Sancerre review 2020
Perfect to compliment the last of the summer’s heat, in this blind tasting we’ve shopped around for some supermarket Sancerre to review. So without further ado…
In many ways wine fame works a lot like celebrities, ‘A’ listers like Tom Hanks and Jennifer Aniston are known around the world. Then at the other end of the spectrum you’ve got your TOWIE cast who aren’t particularly recognised, well, anywhere. In terms of wine A listers, Sancerre has to be up there.
Sancerre is known for being quite an expensive wine and we wondered whether supermarkets would cut it at that level or not. Despite buying them from leading supermarkets all of the wines were still quite expensive, the most of which being £17 a bottle. At that price you are certainly encroaching on independent online wine shop territory, but is it as good?
The Sancerre region
Sancerre is a French wine appellation on the Eastern side of the Loire Valley. The majority of it falls on the Eastern bank of the river opposite Pouilly-Fume, another of the famous Loire Sauvignons. Almost all of the wine in Sancerre is Sauvignon blanc, however you will find small amounts of Sancerre Rouge, which is pinot noir and Sancerre rosé. The Sancerre area is known as one of the central vineyards due to its location in the centre of France, around 60 miles south of Chablis. It has a cool continental climate so there is an ever-present threat of springtime frost which can have an effect on the survival of some of the grapes. This means that the volume of production isn’t guaranteed and that can have an effect on price and on style. Once the springtime has passed the temperature is largely regulated by the proximity of the Loire river. Most Sancerre vines are planted on very steep south facing slopes, the gradient makes mechanical harvesting difficult, so most Sancerre grapes are picked by hand. Of course, this has another advantage in terms of quality control.
Unlike Sauvignon from Marlborough in New Zealand, Sancerre tends to be more on the green fruit side of things, even a bit grassy and is far less tropical in flavour than those down under
The supermarket offerings
Another thing to watch out for with Sauvignon blanc is the vintage. While it’s certainly possible to keep a seriously good Sancerre for several years, on the cheaper end of the spectrum you will notice quite a rapid decline and loss of intensity and vibrance. In this tasting we have examples from both 2018 and 2019 vintages. Both these vintages were thought of as good years, but we think you can really tell the tail end of 18 vs 19 at this price level. Some of the best Sancerre will begin to develop some delicious notes of truffle and petrol over time but that’s less likely to be the case with these supermarket versions.
We took advantage of one of the hottest evenings of the latter year for this garden based blind tasting. Unusually, after the first couple of wines we were decidedly unimpressed, there didn’t seem to be any of classic Sancerre freshness that we expected to be shining through. We switched out the glasses, had a palate cleanser and tried again… nothing. It even led us to check out the biodynamic lunar calendar in desperation. This is basically the theory that the moon has an effect on farming and is still used relatively widely in wine production. It suggests that wine should be at its most optimal on a fruit or flower day and at its worst on a leaf or root day. Again, it turned out to be a fruit day, so no excuses there. The only other possible bearing was that we were tasting them at night-time – one Italian Sauvignon producer once told me that at his vineyard they only ever taste sauvignon on a sunny daytime! Although, I’ve never noticed it tasting particularly different at lunch or dinner in the past!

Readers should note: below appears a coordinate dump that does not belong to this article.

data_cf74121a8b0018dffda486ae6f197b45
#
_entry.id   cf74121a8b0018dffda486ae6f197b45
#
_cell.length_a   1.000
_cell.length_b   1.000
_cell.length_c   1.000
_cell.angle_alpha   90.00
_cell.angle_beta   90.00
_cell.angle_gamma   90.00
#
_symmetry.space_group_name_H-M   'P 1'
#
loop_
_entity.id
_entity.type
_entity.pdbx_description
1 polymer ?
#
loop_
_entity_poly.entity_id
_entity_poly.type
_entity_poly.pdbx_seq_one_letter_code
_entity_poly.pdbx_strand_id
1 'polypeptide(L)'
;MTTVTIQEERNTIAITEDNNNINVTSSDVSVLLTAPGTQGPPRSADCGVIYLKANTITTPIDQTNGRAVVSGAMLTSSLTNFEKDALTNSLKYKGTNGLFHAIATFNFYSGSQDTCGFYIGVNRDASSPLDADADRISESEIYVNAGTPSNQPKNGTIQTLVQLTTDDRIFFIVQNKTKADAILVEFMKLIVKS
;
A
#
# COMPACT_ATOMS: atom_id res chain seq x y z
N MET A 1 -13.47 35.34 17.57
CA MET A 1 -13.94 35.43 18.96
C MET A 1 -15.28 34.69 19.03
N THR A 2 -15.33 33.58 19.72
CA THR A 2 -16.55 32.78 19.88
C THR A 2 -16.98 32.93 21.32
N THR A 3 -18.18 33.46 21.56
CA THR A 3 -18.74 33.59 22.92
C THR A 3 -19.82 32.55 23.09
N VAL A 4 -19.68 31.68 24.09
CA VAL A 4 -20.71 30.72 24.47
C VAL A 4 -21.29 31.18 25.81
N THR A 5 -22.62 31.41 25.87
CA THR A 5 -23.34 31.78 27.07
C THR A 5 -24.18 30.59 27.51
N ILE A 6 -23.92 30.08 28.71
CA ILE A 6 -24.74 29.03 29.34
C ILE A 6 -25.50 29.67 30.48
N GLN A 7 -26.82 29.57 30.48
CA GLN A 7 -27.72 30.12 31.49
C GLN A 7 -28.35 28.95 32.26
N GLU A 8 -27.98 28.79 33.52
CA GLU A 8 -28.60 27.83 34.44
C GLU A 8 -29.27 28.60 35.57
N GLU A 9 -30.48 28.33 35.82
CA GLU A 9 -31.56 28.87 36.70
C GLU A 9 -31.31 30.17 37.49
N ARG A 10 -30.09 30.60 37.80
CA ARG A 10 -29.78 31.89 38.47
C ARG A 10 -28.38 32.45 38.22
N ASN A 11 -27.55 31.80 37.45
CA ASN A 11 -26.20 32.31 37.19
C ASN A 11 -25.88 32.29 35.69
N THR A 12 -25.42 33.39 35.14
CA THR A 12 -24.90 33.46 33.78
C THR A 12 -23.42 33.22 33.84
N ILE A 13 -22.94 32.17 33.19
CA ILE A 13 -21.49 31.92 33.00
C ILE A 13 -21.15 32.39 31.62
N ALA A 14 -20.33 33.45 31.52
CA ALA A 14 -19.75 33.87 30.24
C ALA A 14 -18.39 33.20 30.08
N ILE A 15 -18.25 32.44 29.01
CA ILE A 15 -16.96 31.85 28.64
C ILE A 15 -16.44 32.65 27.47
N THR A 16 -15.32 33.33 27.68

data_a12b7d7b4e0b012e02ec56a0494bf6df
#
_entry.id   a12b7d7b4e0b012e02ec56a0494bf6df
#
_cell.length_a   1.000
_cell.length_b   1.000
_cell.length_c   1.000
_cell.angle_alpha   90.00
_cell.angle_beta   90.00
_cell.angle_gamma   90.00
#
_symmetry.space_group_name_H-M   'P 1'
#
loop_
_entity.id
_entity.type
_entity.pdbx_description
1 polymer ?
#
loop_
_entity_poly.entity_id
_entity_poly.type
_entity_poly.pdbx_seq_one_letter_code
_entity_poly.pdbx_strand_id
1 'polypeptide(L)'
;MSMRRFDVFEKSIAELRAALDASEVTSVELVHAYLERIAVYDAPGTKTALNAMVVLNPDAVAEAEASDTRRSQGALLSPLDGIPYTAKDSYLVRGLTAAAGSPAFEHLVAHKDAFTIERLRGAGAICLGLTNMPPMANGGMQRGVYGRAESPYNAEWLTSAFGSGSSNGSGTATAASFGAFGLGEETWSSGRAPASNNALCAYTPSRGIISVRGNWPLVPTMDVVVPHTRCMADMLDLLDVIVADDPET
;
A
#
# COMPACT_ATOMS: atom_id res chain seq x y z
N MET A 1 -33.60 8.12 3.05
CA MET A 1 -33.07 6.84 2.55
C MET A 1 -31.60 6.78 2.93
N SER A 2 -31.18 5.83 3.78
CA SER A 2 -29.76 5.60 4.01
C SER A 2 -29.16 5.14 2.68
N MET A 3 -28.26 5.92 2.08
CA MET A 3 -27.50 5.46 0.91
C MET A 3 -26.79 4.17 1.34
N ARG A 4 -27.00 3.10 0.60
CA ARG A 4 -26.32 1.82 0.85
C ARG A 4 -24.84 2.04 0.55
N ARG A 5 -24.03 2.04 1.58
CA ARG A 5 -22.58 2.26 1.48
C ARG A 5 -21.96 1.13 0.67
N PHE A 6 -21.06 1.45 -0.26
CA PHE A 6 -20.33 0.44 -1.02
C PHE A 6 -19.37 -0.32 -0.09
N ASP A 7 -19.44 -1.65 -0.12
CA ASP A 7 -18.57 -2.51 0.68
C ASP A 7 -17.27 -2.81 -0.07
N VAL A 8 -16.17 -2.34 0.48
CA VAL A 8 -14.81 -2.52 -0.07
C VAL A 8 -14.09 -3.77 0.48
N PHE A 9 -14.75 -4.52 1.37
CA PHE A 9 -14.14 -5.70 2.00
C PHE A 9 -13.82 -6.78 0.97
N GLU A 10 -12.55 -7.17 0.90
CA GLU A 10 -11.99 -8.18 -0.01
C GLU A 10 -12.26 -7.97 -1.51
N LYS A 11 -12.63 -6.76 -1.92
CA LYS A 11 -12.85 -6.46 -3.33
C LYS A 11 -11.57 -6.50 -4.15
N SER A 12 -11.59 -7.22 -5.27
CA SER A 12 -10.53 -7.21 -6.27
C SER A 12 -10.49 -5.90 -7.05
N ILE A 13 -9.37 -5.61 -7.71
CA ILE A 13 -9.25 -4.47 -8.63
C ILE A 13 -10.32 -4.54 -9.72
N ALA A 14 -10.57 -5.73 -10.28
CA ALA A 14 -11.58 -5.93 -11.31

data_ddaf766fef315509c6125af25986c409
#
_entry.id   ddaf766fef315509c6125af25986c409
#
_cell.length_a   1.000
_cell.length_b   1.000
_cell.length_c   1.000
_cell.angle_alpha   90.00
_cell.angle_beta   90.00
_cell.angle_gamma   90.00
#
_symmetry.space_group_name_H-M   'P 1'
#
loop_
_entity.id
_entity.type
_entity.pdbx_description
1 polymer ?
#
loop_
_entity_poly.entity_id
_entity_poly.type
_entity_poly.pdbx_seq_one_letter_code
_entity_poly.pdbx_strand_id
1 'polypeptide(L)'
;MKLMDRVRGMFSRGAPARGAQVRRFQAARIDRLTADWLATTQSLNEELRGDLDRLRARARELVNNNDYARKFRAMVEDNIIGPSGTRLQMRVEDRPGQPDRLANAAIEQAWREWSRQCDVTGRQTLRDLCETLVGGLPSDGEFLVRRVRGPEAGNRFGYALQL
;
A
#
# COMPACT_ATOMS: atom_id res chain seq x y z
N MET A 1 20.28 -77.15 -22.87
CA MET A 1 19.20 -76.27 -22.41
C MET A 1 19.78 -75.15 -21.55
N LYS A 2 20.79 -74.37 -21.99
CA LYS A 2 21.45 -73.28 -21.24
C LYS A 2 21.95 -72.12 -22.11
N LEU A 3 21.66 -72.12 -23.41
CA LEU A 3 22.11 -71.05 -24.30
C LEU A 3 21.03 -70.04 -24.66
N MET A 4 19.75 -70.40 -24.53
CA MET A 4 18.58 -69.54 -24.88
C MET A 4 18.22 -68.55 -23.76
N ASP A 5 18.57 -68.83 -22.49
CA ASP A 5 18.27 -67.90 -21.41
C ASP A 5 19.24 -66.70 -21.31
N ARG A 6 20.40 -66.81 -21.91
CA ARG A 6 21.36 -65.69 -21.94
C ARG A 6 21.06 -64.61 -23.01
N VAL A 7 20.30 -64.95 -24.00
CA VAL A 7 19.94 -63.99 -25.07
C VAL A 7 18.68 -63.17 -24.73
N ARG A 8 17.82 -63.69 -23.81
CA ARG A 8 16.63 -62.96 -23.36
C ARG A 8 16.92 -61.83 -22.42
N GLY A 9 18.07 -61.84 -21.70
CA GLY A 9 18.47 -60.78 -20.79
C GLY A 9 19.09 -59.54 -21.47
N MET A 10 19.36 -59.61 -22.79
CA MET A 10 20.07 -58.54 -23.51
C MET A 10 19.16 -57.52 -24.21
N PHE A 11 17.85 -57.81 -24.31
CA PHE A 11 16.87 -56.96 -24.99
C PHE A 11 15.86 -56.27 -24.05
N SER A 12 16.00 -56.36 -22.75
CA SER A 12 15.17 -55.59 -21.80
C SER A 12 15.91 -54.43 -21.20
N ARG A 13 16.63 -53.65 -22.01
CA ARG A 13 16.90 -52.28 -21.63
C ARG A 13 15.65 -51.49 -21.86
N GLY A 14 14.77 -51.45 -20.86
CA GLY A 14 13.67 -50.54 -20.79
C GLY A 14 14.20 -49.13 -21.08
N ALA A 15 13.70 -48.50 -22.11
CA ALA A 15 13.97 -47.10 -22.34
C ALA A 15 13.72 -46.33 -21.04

So overall the verdict on these supermarket Sancerre’s is a bit mixed. The winner (Morrisons) was the only 2019 wine on trial here and we think that may in part explain why it was the freshest and overall our favourite.
We have some great Sancerre at winehack from small independent vineyards which you won’t find in the supermarket, but if you are heading for (or ordering) the weekly shop, our view is the Morrison’s offering is the best bet of the bunch and the good news is it’s also the cheapest! It is also worth considering picking up a Touraine Sauvignon from just a little further down the Loire valley which can in many cases represent better value.
Smell – slightly herbal, grassy, slight acetone
Taste – light citrus and grapefruit, touch of nectarine
Finish – grapefruit again lingering acidity, fresh
Buy this if… you want something light and fresh and a good option for the price
Smell – expressive, honeysuckle
Taste – acetone hint, pear and crab apple, quite zingy
Finish – tart, lemon verbena, bitterness but shorter
Buy this if… you want something possibly a tad more expressive but not quite as fresh as the Morrison’s offering
Smell – quite light, green apple, grassy
Taste – a little thin, quite acidic some minerality and nectarine
Finish – quite full, lemongrass, almost metallic edge
Buy this if… you want something more herbal and on the green fruit side of things, but it lacks depth
Smell – quite powerful, grass, fruit compote
Taste – a little dull, melon, pear drop, slight bitterness
Finish – citrus comes through a little, not too much acidity
Buy this if… you want something less like a Sancerre, with a different taste profile, we didn’t love it